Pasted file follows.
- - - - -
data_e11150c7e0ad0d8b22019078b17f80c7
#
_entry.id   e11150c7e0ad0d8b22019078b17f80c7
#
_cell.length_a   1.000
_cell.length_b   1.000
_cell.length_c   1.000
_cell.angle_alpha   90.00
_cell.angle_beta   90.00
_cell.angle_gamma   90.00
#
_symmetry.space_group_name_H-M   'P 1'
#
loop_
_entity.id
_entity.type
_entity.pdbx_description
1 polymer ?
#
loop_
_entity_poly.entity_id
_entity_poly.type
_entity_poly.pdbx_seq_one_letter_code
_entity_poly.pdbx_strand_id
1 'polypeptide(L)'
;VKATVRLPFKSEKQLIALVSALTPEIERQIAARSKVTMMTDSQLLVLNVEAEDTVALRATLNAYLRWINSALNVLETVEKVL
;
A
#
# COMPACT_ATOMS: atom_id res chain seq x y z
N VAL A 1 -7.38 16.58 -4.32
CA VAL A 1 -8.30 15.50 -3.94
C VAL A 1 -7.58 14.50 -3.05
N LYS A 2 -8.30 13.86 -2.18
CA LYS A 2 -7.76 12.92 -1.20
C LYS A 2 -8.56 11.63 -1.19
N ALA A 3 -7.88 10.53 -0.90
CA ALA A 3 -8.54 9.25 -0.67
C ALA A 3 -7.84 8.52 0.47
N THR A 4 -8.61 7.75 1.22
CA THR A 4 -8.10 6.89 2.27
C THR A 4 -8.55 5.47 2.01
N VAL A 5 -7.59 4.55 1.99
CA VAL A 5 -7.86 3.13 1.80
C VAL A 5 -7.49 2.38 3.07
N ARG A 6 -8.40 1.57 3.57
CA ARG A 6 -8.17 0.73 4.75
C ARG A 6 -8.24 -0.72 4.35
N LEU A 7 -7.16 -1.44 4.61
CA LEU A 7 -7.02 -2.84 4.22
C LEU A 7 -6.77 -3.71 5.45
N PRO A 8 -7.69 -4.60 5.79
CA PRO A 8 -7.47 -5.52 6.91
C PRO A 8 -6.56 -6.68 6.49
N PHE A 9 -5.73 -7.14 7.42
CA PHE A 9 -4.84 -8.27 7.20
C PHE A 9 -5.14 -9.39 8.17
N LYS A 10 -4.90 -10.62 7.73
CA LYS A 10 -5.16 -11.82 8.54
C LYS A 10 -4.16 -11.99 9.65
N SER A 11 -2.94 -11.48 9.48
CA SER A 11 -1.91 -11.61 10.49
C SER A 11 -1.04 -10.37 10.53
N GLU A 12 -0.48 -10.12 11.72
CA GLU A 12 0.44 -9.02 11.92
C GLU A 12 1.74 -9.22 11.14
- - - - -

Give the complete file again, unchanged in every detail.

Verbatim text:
data_e11150c7e0ad0d8b22019078b17f80c7
#
_entry.id   e11150c7e0ad0d8b22019078b17f80c7
#
_cell.length_a   1.000
_cell.length_b   1.000
_cell.length_c   1.000
_cell.angle_alpha   90.00
_cell.angle_beta   90.00
_cell.angle_gamma   90.00
#
_symmetry.space_group_name_H-M   'P 1'
#
loop_
_entity.id
_entity.type
_entity.pdbx_description
1 polymer ?
#
loop_
_entity_poly.entity_id
_entity_poly.type
_entity_poly.pdbx_seq_one_letter_code
_entity_poly.pdbx_strand_id
1 'polypeptide(L)'
;VKATVRLPFKSEKQLIALVSALTPEIERQIAARSKVTMMTDSQLLVLNVEAEDTVALRATLNAYLRWINSALNVLETVEKVL
;
A
#
# COMPACT_ATOMS: atom_id res chain seq x y z
N VAL A 1 -7.38 16.58 -4.32
CA VAL A 1 -8.30 15.50 -3.94
C VAL A 1 -7.58 14.50 -3.05
N LYS A 2 -8.30 13.86 -2.18
CA LYS A 2 -7.76 12.92 -1.20
C LYS A 2 -8.56 11.63 -1.19
N ALA A 3 -7.88 10.53 -0.90
CA ALA A 3 -8.54 9.25 -0.67
C ALA A 3 -7.84 8.52 0.47
N THR A 4 -8.61 7.75 1.22
CA THR A 4 -8.10 6.89 2.27
C THR A 4 -8.55 5.47 2.01
N VAL A 5 -7.59 4.55 1.99
CA VAL A 5 -7.86 3.13 1.80
C VAL A 5 -7.49 2.38 3.07
N ARG A 6 -8.40 1.57 3.57
CA ARG A 6 -8.17 0.73 4.75
C ARG A 6 -8.24 -0.72 4.35
N LEU A 7 -7.16 -1.44 4.61
CA LEU A 7 -7.02 -2.84 4.22
C LEU A 7 -6.77 -3.71 5.45
N PRO A 8 -7.69 -4.60 5.79
CA PRO A 8 -7.47 -5.52 6.91
C PRO A 8 -6.56 -6.68 6.49
N PHE A 9 -5.73 -7.14 7.42
CA PHE A 9 -4.84 -8.27 7.20
C PHE A 9 -5.14 -9.39 8.17
N LYS A 10 -4.90 -10.62 7.73
CA LYS A 10 -5.16 -11.82 8.54
C LYS A 10 -4.16 -11.99 9.65
N SER A 11 -2.94 -11.48 9.48
CA SER A 11 -1.91 -11.61 10.49
C SER A 11 -1.04 -10.37 10.53
N GLU A 12 -0.48 -10.12 11.72
CA GLU A 12 0.44 -9.02 11.92
C GLU A 12 1.74 -9.22 11.14